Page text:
spiral At LinkNow Media, we’ve written in the past about ways to increase employee engagement, morale, and retention, but an area that we haven’t yet touched on is the exit interview. Unlike previous posts that involved ways of helping current employees, the exit interview focuses on former employees. The exit interview isn’t meant to grill an employee about why they’re leaving, but rather it’s a way to gain insight into what’s working and what isn’t. Keep in mind that this can be an awkward conversation to have for someone who has cleaned up their desk and is on their way, so keep it casual. If you regularly conduct exit interviews, your employees likely know what to expect. Below you will find three questions that you should ask your employees during an exit interview. While simple on the surface, they can bring the conversation in different directions.

Why are you leaving?

This is an obvious question, and one that you might already know the answer to. In most cases, a new opportunity has presented itself – but why exactly have they accepted a new job? For financial reasons? Poor management? A closer commute? Determining the factors for their departure can shed light on areas that may be hurting employee retention. It might be time to rethink pay structure, management, or work location.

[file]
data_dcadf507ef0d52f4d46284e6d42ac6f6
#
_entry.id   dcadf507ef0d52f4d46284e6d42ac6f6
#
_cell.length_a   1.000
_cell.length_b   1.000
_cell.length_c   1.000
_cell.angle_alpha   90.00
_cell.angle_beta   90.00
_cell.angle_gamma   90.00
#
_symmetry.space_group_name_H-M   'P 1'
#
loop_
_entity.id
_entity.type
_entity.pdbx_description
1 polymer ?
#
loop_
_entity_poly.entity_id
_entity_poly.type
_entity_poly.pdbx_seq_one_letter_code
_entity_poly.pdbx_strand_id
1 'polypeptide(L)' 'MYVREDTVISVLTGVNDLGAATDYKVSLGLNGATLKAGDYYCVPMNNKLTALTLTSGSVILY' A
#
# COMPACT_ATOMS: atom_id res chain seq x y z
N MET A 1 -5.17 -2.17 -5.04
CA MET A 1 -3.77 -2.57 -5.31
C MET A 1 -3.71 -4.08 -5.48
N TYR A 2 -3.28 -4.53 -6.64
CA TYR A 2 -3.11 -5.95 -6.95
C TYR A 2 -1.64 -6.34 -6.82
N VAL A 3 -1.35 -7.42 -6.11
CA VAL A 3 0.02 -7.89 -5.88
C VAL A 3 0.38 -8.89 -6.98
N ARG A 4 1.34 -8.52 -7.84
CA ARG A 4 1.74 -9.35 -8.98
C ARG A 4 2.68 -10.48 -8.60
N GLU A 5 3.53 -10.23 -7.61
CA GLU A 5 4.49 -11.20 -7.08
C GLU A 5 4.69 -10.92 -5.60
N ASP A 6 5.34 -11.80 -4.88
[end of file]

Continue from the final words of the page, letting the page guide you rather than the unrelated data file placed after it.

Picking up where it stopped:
What aspects do you like about your job?

Leaving a job can be difficult. For many, it means saying goodbye to friends, leaving a comfort zone, and a wonderful work environment. This is what makes it so hard to give that two week notice. Chances are, they have loads of good stuff to say. Finding out an employee’s likes will help you to expand on what’s already working.

What aspects do you dislike?

Again, this isn’t about grilling an employee. If, overall, they had a positive work experience, they’ll be more than happy to point out areas that need improvement, they’re leaving behind friends after all. This is an opportunity for them to provide suggestions for their sake. You can’t fix what you don’t know if broken.

Final Thoughts

Current employees may feel reluctant to speak openly and directly about their likes and dislikes. An employee with one foot out the door is your most reliable source for learning about weak spots within your small business. If you aren’t conducting exit interviews, you are missing out on the opportunity to gain constructive feedback for improvement. What are your thoughts on exit interviews? Are they an effective way to work out kinks, or do they just make for an awkward goodbye? At LinkNow Media, we would love to hear your thoughts.